Sheltering behavior and locomotor activity in 11 genetically diverse common inbred mouse strains using home-cage monitoring

M. Loos, B. Koopmans, E. Aarts, G.P. Maroteaux, S. van der Sluis, M. Verhage, A.B. Smit

Research output: Contribution to JournalArticleAcademicpeer-review

Abstract

Functional genetic analyses in mice rely on efficient and in-depth characterization of the behavioral spectrum. Automated home-cage observation can provide a systematic and efficient screening method to detect unexplored, novel behavioral phenotypes. Here, we analyzed high-throughput automated home-cage data using existing and novel concepts, to detect a plethora of genetic differences in spontaneous behavior in a panel of commonly used inbred strains (129S1/SvImJ, A/J, C3H/HeJ, C57BL/6J, BALB/cJ, DBA/2J, NOD/LtJ, FVB/NJ, WSB/EiJ, PWK/PhJ and CAST/EiJ). Continuous video-tracking observations of sheltering behavior and locomotor activity were segmented into distinguishable behavioral elements, and studied at different time scales, yielding a set of 115 behavioral parameters of which 105 showed highly significant strain differences. This set of 115 parameters was highly dimensional; principal component analysis identified 26 orthogonal components with eigenvalues above one. Especially novel parameters of sheltering behavior and parameters describing aspects of motion of the mouse in the home-cage showed high genetic effect sizes. Multi-day habituation curves and patterns of behavior surrounding dark/light phase transitions showed striking strain differences, albeit with lower genetic effect sizes. This spontaneous home-cage behavior study demonstrates high dimensionality, with a strong genetic contribution to specific sets of behavioral measures. Importantly, spontaneous home-cage behavior analysis detects genetic effects that cannot be studied in conventional behavioral tests, showing that the inclusion of a few days of undisturbed, labor extensive homecage assessment may greatly aid gene function analyses and drug target discovery.
Original languageEnglish
Article numbere108563
Pages (from-to)e108563
JournalPLoS ONE
Volume9
Issue number9
DOIs
Publication statusPublished - 2014

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Inbred Strains Mice
Locomotion
locomotion
cages
Monitoring
monitoring
mice
strain differences
Principal component analysis
Screening
Genes
Phase transitions
Throughput
Personnel
Phase Transition
Drug Discovery
Principal Component Analysis
phase transition
Pharmaceutical Preparations
genetic techniques and protocols

Cite this

@article{28731bad27dd492c89f1064be9309dda,
title = "Sheltering behavior and locomotor activity in 11 genetically diverse common inbred mouse strains using home-cage monitoring",
abstract = "Functional genetic analyses in mice rely on efficient and in-depth characterization of the behavioral spectrum. Automated home-cage observation can provide a systematic and efficient screening method to detect unexplored, novel behavioral phenotypes. Here, we analyzed high-throughput automated home-cage data using existing and novel concepts, to detect a plethora of genetic differences in spontaneous behavior in a panel of commonly used inbred strains (129S1/SvImJ, A/J, C3H/HeJ, C57BL/6J, BALB/cJ, DBA/2J, NOD/LtJ, FVB/NJ, WSB/EiJ, PWK/PhJ and CAST/EiJ). Continuous video-tracking observations of sheltering behavior and locomotor activity were segmented into distinguishable behavioral elements, and studied at different time scales, yielding a set of 115 behavioral parameters of which 105 showed highly significant strain differences. This set of 115 parameters was highly dimensional; principal component analysis identified 26 orthogonal components with eigenvalues above one. Especially novel parameters of sheltering behavior and parameters describing aspects of motion of the mouse in the home-cage showed high genetic effect sizes. Multi-day habituation curves and patterns of behavior surrounding dark/light phase transitions showed striking strain differences, albeit with lower genetic effect sizes. This spontaneous home-cage behavior study demonstrates high dimensionality, with a strong genetic contribution to specific sets of behavioral measures. Importantly, spontaneous home-cage behavior analysis detects genetic effects that cannot be studied in conventional behavioral tests, showing that the inclusion of a few days of undisturbed, labor extensive homecage assessment may greatly aid gene function analyses and drug target discovery.",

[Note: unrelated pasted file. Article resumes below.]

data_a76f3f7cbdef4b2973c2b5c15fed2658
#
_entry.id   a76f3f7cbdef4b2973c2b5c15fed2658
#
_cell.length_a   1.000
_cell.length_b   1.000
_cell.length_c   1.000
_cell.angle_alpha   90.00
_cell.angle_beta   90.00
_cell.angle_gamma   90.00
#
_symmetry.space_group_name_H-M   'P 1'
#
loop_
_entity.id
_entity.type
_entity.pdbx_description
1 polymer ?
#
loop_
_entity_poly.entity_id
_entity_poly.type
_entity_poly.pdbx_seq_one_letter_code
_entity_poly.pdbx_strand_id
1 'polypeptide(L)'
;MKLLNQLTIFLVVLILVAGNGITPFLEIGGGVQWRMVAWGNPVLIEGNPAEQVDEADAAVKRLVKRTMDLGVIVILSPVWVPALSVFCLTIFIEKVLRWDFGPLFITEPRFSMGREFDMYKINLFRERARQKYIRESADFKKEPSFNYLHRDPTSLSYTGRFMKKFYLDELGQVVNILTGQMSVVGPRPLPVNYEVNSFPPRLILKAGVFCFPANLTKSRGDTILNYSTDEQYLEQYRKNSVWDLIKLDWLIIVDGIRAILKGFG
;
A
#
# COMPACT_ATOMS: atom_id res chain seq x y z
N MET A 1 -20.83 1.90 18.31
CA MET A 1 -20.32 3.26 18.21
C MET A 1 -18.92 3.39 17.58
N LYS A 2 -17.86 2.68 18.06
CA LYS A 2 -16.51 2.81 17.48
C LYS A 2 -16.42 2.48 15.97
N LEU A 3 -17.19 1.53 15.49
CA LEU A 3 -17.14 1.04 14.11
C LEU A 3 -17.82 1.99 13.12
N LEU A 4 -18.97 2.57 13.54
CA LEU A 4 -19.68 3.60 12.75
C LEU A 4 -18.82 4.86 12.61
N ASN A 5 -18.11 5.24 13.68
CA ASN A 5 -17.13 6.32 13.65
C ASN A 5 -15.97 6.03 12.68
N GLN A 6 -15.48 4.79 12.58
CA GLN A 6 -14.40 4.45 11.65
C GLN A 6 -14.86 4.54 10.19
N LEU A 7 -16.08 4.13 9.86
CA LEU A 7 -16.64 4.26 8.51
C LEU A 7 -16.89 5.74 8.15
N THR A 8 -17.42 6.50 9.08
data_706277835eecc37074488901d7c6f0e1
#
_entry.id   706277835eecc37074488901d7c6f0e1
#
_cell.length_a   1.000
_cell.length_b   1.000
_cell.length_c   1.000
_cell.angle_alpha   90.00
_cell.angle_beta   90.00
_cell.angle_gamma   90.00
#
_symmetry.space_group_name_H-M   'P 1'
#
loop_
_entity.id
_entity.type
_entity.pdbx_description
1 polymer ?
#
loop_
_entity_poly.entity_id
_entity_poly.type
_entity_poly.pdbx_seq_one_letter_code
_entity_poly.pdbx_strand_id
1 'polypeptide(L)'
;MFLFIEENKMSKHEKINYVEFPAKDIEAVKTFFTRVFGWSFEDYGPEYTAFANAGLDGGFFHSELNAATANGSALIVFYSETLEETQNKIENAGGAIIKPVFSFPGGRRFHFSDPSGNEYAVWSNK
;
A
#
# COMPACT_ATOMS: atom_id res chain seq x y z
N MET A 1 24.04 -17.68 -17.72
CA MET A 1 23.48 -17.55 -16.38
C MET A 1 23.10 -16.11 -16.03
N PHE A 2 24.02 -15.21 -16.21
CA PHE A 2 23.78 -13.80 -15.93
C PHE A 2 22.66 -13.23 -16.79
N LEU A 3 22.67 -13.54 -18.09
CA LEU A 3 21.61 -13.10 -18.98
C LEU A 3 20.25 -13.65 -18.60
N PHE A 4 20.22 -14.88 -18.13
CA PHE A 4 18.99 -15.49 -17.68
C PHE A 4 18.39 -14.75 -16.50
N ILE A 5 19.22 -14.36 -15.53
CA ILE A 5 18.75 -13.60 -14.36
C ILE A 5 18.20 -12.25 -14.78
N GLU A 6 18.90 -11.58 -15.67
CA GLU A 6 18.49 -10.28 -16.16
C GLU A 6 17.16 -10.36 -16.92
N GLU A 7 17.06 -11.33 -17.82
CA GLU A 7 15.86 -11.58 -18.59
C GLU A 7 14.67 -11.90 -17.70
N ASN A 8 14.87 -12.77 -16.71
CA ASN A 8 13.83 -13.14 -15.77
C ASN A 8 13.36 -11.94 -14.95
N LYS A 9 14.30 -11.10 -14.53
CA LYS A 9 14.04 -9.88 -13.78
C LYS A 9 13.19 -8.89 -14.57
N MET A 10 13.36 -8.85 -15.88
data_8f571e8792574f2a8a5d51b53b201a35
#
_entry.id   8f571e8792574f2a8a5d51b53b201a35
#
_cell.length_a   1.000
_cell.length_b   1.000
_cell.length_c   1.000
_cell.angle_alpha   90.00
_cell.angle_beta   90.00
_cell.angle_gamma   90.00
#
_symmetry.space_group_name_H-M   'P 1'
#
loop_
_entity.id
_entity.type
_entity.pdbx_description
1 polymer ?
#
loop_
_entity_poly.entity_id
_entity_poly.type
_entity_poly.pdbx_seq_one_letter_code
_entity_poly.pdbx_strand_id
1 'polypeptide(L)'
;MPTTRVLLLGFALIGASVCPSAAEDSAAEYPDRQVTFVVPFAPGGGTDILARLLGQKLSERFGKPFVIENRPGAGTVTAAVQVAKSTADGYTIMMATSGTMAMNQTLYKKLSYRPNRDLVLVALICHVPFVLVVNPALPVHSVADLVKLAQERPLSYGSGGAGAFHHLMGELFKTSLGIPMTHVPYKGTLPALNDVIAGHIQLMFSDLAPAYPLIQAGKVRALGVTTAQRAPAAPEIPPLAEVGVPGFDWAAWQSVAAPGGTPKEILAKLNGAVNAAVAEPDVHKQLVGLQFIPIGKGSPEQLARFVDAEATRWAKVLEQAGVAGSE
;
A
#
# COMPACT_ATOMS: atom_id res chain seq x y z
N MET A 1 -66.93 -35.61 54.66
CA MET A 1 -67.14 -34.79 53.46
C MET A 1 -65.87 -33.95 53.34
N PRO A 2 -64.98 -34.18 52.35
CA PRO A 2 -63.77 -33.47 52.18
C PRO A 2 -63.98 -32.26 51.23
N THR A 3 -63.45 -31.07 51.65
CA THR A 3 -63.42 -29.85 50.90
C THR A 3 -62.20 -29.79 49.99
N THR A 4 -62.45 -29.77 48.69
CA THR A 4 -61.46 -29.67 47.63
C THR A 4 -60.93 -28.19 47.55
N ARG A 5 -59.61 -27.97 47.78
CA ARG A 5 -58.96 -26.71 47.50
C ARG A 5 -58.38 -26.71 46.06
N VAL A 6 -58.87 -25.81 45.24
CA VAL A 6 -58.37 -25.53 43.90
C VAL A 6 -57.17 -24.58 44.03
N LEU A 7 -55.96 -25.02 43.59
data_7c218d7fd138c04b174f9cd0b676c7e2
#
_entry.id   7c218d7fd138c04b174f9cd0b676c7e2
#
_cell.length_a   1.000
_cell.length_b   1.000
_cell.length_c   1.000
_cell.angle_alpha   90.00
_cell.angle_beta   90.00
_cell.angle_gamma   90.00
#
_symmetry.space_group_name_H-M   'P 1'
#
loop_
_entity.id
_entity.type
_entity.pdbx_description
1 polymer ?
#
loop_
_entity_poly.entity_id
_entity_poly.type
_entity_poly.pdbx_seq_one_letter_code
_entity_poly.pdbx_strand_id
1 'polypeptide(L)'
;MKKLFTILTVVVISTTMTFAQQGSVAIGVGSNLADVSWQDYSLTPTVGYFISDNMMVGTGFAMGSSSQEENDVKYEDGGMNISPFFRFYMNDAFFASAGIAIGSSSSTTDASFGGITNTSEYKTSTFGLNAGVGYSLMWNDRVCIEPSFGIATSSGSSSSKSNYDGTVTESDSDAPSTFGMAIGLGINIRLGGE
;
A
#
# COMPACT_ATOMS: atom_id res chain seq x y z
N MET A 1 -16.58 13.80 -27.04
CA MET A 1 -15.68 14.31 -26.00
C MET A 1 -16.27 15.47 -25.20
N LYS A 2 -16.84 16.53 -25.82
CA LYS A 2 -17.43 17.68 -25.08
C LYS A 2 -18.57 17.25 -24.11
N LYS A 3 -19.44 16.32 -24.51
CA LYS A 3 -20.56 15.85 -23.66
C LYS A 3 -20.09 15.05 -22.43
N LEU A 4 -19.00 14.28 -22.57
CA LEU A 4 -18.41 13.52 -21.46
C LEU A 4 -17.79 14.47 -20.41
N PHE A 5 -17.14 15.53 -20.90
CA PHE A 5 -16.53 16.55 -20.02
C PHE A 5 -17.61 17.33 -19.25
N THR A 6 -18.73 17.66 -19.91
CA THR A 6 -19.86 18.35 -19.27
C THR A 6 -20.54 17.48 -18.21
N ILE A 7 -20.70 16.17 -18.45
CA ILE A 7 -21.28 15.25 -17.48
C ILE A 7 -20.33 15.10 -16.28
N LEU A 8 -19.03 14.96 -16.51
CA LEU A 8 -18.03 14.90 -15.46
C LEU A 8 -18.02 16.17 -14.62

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Sheltering behavior and locomotor activity in 11 genetically diverse common inbred mouse strains using home-cage monitoring. / Loos, M.; Koopmans, B.; Aarts, E.; Maroteaux, G.P.; van der Sluis, S.; Verhage, M.; Smit, A.B.

In: PLoS ONE, Vol. 9, No. 9, e108563, 2014, p. e108563.

Research output: Contribution to JournalArticleAcademicpeer-review

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AU - Loos, M.

AU - Koopmans, B.

AU - Aarts, E.

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AU - van der Sluis, S.

AU - Verhage, M.

AU - Smit, A.B.

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